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5 'germiest' places in your life

Germs waiting for you every day

(iStock / Irochka_T)

Scrub, disinfect and hand sanitize as much as you want, you will never be completely germ-free.

Bummer for germophobes, right? But there's just no getting around the fact that many everyday activities we take for granted take place in venues crawling with bacteria.

From public spaces to your own workspace, there is a whole world of germs out there just waiting to sully your hands.

But don't give up and go Howard Hughes just yet. Remember there are plenty of good bacteria on us and in us that are indispensable. For instance, bacteria in our mouths aids in digestion and healthy bacteria in our bodies is constantly fighting off those bad germs.

Which is a good thing because, as you'll soon see, you don't even have to leave your own home to venture into one of the five "germiest" places in your life.

No. 5: Your kitchen sink

Quick, which is dirtier, your bathroom or your kitchen sink? If you think this is a dumb question, think again.

According to a University of Arizona germ study, your kitchen sink drain can harbor more than 500,000 bacteria per square inch.

But how can that be? You always wipe up the sink and counters with that sponge on the back of the sink, right? That very sponge is crawling with bacteria, as are the faucet handles and the basin itself.

The micro-organisms raw meat and veggies leave behind on chopping boards, utensils and counters also spread quickly around the kitchen. But don't worry, germy culprits such as E. coli and salmonella can be easily defeated.

Clean your sink and counters using an antibacterial cleaner after preparing or rinsing foods. And that sponge? Try disposable towels instead or simply microwave the sponge for 30 seconds, which the Centers for Disease Control says will kill most, if not all, of those nasty germs.

No. 4: Buttons

Think about the number of buttons you push every day out in public: Elevators, vending machines, ATMs, etc. Now think about how many other people have pushed those same buttons.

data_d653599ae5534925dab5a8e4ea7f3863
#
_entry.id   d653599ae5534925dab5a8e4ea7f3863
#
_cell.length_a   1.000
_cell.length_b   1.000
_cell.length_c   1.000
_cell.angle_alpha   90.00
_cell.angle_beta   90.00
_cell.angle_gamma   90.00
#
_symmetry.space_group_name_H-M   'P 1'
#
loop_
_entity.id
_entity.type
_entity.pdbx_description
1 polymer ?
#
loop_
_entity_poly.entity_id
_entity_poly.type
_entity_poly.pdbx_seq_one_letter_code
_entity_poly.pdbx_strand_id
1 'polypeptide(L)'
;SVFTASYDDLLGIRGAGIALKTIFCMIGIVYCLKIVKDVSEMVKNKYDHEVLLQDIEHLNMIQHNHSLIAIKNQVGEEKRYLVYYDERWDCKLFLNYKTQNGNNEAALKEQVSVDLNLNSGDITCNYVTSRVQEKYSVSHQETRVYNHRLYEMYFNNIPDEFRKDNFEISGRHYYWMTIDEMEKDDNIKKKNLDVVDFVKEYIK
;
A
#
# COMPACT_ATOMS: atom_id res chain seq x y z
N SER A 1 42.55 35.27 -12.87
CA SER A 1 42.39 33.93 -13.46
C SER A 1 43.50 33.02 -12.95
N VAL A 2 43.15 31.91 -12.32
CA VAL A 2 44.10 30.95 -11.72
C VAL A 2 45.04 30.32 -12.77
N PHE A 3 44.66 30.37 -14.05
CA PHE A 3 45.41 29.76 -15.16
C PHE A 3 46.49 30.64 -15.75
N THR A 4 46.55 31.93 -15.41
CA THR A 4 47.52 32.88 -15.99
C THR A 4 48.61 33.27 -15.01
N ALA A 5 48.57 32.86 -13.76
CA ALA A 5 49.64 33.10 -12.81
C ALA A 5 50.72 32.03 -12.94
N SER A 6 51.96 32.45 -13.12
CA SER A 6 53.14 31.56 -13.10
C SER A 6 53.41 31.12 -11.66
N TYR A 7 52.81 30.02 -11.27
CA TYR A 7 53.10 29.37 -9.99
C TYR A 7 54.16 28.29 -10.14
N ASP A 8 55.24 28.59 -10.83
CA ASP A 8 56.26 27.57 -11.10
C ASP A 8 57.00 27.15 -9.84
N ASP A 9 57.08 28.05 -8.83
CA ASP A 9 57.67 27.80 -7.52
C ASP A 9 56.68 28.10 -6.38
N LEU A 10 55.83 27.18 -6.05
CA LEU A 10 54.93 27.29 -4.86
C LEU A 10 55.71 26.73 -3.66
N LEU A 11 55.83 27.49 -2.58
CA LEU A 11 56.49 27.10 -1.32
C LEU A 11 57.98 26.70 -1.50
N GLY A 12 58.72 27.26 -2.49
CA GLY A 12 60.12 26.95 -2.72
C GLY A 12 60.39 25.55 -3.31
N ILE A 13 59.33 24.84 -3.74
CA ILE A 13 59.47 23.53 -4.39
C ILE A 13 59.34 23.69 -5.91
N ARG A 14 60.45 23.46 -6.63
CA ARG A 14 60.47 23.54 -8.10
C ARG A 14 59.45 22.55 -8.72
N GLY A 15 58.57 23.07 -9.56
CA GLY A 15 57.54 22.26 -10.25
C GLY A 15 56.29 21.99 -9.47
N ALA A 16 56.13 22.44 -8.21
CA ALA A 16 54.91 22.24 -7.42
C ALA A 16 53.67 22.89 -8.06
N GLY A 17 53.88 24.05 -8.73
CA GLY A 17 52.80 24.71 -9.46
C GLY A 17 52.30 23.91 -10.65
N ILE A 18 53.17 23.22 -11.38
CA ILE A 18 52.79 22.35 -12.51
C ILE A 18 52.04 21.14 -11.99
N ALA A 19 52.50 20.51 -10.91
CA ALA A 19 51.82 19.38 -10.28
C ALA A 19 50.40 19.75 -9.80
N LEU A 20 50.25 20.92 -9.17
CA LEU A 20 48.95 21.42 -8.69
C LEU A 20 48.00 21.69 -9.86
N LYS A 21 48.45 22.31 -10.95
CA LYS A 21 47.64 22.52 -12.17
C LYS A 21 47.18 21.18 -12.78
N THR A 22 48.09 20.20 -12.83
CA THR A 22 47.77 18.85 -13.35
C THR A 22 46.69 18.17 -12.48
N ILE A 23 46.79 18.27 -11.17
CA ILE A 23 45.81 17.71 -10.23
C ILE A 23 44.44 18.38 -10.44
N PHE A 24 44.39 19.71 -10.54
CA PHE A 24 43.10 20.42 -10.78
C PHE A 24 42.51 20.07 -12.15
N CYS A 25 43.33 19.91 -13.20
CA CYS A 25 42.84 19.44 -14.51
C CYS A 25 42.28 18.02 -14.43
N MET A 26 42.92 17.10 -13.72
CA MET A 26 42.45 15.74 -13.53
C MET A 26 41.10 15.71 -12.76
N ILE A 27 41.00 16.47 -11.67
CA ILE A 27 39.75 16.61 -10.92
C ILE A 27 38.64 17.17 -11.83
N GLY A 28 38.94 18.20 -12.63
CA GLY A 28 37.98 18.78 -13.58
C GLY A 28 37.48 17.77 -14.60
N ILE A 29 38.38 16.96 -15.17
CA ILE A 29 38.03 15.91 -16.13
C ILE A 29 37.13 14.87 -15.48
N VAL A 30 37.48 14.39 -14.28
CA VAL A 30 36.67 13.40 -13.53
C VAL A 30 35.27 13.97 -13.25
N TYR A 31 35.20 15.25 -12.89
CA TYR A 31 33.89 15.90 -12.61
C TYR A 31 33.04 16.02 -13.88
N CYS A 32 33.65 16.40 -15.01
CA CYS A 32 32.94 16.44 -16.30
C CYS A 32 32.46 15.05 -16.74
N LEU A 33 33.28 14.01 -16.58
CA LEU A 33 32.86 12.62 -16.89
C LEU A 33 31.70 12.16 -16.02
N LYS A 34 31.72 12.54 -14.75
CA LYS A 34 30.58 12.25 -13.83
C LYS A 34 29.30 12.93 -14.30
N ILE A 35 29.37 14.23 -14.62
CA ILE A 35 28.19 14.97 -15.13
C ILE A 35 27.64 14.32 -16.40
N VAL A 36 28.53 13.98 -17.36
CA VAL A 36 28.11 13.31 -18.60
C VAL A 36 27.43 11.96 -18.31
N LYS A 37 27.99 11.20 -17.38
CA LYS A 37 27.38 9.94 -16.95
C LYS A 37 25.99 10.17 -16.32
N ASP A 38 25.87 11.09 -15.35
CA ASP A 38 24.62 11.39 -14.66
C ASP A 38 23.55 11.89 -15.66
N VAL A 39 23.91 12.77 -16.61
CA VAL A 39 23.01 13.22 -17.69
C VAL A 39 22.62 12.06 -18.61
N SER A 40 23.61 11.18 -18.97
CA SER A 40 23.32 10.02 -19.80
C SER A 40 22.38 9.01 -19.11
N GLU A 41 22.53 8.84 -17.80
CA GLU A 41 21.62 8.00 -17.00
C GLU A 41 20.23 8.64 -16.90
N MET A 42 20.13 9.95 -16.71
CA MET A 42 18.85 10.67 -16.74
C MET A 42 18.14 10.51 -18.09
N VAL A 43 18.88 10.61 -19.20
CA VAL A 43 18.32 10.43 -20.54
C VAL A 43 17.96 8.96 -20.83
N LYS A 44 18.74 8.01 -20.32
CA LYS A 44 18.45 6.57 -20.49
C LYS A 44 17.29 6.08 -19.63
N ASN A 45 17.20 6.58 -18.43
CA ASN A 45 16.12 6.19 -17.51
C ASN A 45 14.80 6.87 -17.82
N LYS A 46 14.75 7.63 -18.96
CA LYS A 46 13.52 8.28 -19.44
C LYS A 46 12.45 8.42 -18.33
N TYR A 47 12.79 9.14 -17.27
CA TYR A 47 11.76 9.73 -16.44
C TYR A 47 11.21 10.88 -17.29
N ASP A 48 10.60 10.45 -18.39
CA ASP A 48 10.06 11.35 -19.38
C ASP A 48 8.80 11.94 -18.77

But it's not just a numbers issue when it comes to buttons. Rain and lack of regular maintenance help make the crevices and keypads hot beds for germs.

One study found that the average ATM button contains 1,200 germs, more than most public-bathroom doorknobs. Bathrooms are frequently cleaned and disinfected. Can you say the same for an ATM keypad or a soda machine button?

So when you're grabbing some quick cash you might be picking up more than you bargained. And that's before you even consider the number of people who have handled those $20 bills before you.

Your best bet? Wash up or use an alcohol-based hand sanitizer after touching those buttons.

No. 3: Shopping cart handles

Combine the sheer number of people handling shopping carts daily with the nasty pathogens carried by raw food and, well, you end up with really, really germy shopping carts.

But really, what's so bad on people's hands that they could spread to that handle you're about to grab? Saliva, bacteria and fecal matter to begin with. Yuck!

Those are just a few of the substances the University of Arizona study discovered on shopping cart handles. Remember that next time you're unloading your grocery bags onto that newly cleaned kitchen counter.

Thankfully most stores have started offering disinfectant wipes near the carts. But if your local store doesn't offer the wipes, which have been shown to kill nearly 100 percent of germs, don't be afraid to bring along your own.

After all, you're about to put your food where some kid's behind was sitting just a few minutes ago. Safety first.

No. 2: Health clubs

Health clubs are a place to get healthy but they can also be breeding grounds for antibiotic-resistant staphylococcus.

Just some food for thought the next time you're about to climb on the exercise bike or grab a yoga mat. Shared yoga mats are especially germy since they are used several times a day, dragged across the floor and piled on top of one another like a big bacteria sandwich. Ewwww!

As for that bike seat? Think about what it's been through just so far today. If it could talk it would ... well, just be glad it can't talk.

Instead, be sure to wipe down machines with antibacterial wipes before working out. Running a dry gym towel might get rid of the sweat, but does little for the germs left behind.

Invest in your own yoga mat or cover your loaner with a towel. And be sure to shower with plenty of lather to rinse off any leftover bacteria when you're ready to go home ... or to work.

No. 1: Your workspace

Your workspace may not be your favorite space in the world, but at least it's yours. Of course, it's not yours alone since you are sharing that space with hundreds of thousands of germs.

According to the National Research Center for Women and Families, studies have found the average desktop has 400 times more bacteria than a toilet seat.

Your office phone alone is likely home to more than 25,000 germs per square inch and your desk, computer keyboard and mouse aren't far behind.

The CDC suggests regularly wiping down your desk with a disinfectant. Bleach or alcohol-based cleaners do the trick; other antibacterial cleaners are not necessary.

And it stretches beyond your desk. Common office areas like kitchens and copiers are also pretty dirty, although not as germy as individual desks. That office microwave though? Let's just say you might want to wipe that down a bit before heating up your next lunch.

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